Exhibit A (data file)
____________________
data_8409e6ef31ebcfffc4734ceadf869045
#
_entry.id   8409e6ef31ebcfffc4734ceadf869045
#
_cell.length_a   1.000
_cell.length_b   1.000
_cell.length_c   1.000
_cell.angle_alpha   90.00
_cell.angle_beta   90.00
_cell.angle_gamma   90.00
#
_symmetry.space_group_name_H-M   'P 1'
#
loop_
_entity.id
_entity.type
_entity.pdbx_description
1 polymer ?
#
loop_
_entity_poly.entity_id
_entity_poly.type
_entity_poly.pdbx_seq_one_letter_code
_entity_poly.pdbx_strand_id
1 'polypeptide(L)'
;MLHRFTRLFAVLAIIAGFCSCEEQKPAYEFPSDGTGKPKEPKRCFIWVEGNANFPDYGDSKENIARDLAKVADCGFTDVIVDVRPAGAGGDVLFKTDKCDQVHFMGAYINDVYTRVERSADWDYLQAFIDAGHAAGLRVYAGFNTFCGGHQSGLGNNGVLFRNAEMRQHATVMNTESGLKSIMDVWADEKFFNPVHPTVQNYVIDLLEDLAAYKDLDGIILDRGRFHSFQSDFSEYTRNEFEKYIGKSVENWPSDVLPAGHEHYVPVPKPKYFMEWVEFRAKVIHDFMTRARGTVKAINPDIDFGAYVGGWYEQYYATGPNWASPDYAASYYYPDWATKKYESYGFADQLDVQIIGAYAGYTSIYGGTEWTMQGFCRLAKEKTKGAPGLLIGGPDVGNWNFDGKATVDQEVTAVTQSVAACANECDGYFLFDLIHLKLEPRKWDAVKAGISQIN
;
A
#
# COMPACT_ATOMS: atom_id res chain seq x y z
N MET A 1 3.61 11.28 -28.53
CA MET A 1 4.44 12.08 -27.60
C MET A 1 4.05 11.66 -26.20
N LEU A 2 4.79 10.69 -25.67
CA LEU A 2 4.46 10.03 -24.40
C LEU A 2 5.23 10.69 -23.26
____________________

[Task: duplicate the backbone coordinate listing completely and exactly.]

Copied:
data_8409e6ef31ebcfffc4734ceadf869045
#
_entry.id   8409e6ef31ebcfffc4734ceadf869045
#
_cell.length_a   1.000
_cell.length_b   1.000
_cell.length_c   1.000
_cell.angle_alpha   90.00
_cell.angle_beta   90.00
_cell.angle_gamma   90.00
#
_symmetry.space_group_name_H-M   'P 1'
#
loop_
_entity.id
_entity.type
_entity.pdbx_description
1 polymer ?
#
loop_
_entity_poly.entity_id
_entity_poly.type
_entity_poly.pdbx_seq_one_letter_code
_entity_poly.pdbx_strand_id
1 'polypeptide(L)'
;MLHRFTRLFAVLAIIAGFCSCEEQKPAYEFPSDGTGKPKEPKRCFIWVEGNANFPDYGDSKENIARDLAKVADCGFTDVIVDVRPAGAGGDVLFKTDKCDQVHFMGAYINDVYTRVERSADWDYLQAFIDAGHAAGLRVYAGFNTFCGGHQSGLGNNGVLFRNAEMRQHATVMNTESGLKSIMDVWADEKFFNPVHPTVQNYVIDLLEDLAAYKDLDGIILDRGRFHSFQSDFSEYTRNEFEKYIGKSVENWPSDVLPAGHEHYVPVPKPKYFMEWVEFRAKVIHDFMTRARGTVKAINPDIDFGAYVGGWYEQYYATGPNWASPDYAASYYYPDWATKKYESYGFADQLDVQIIGAYAGYTSIYGGTEWTMQGFCRLAKEKTKGAPGLLIGGPDVGNWNFDGKATVDQEVTAVTQSVAACANECDGYFLFDLIHLKLEPRKWDAVKAGISQIN
;
A
#
# COMPACT_ATOMS: atom_id res chain seq x y z
N MET A 1 3.61 11.28 -28.53
CA MET A 1 4.44 12.08 -27.60
C MET A 1 4.05 11.66 -26.20
N LEU A 2 4.79 10.69 -25.67
CA LEU A 2 4.46 10.03 -24.40
C LEU A 2 5.23 10.69 -23.26